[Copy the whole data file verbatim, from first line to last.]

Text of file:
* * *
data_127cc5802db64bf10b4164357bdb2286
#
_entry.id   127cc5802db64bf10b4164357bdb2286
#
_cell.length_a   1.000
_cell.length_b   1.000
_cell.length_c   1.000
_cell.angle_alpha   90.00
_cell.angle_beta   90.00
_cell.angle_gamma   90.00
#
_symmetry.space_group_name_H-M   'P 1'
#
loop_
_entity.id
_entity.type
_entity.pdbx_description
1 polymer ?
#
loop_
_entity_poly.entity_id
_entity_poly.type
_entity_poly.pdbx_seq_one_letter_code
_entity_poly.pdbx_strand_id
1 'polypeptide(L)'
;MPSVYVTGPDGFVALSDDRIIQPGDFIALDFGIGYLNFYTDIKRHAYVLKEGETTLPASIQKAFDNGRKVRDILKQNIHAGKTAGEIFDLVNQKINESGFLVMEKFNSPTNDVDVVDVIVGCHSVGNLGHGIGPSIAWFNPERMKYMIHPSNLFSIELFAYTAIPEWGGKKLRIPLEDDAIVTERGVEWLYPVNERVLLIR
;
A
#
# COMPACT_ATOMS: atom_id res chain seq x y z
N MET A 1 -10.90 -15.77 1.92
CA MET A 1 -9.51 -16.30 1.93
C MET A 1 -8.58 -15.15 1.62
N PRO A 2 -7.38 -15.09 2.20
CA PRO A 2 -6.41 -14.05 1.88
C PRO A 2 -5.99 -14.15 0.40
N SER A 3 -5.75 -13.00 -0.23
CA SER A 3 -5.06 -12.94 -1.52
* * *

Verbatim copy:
data_127cc5802db64bf10b4164357bdb2286
#
_entry.id   127cc5802db64bf10b4164357bdb2286
#
_cell.length_a   1.000
_cell.length_b   1.000
_cell.length_c   1.000
_cell.angle_alpha   90.00
_cell.angle_beta   90.00
_cell.angle_gamma   90.00
#
_symmetry.space_group_name_H-M   'P 1'
#
loop_
_entity.id
_entity.type
_entity.pdbx_description
1 polymer ?
#
loop_
_entity_poly.entity_id
_entity_poly.type
_entity_poly.pdbx_seq_one_letter_code
_entity_poly.pdbx_strand_id
1 'polypeptide(L)'
;MPSVYVTGPDGFVALSDDRIIQPGDFIALDFGIGYLNFYTDIKRHAYVLKEGETTLPASIQKAFDNGRKVRDILKQNIHAGKTAGEIFDLVNQKINESGFLVMEKFNSPTNDVDVVDVIVGCHSVGNLGHGIGPSIAWFNPERMKYMIHPSNLFSIELFAYTAIPEWGGKKLRIPLEDDAIVTERGVEWLYPVNERVLLIR
;
A
#
# COMPACT_ATOMS: atom_id res chain seq x y z
N MET A 1 -10.90 -15.77 1.92
CA MET A 1 -9.51 -16.30 1.93
C MET A 1 -8.58 -15.15 1.62
N PRO A 2 -7.38 -15.09 2.20
CA PRO A 2 -6.41 -14.05 1.88
C PRO A 2 -5.99 -14.15 0.40
N SER A 3 -5.75 -13.00 -0.23
CA SER A 3 -5.06 -12.94 -1.52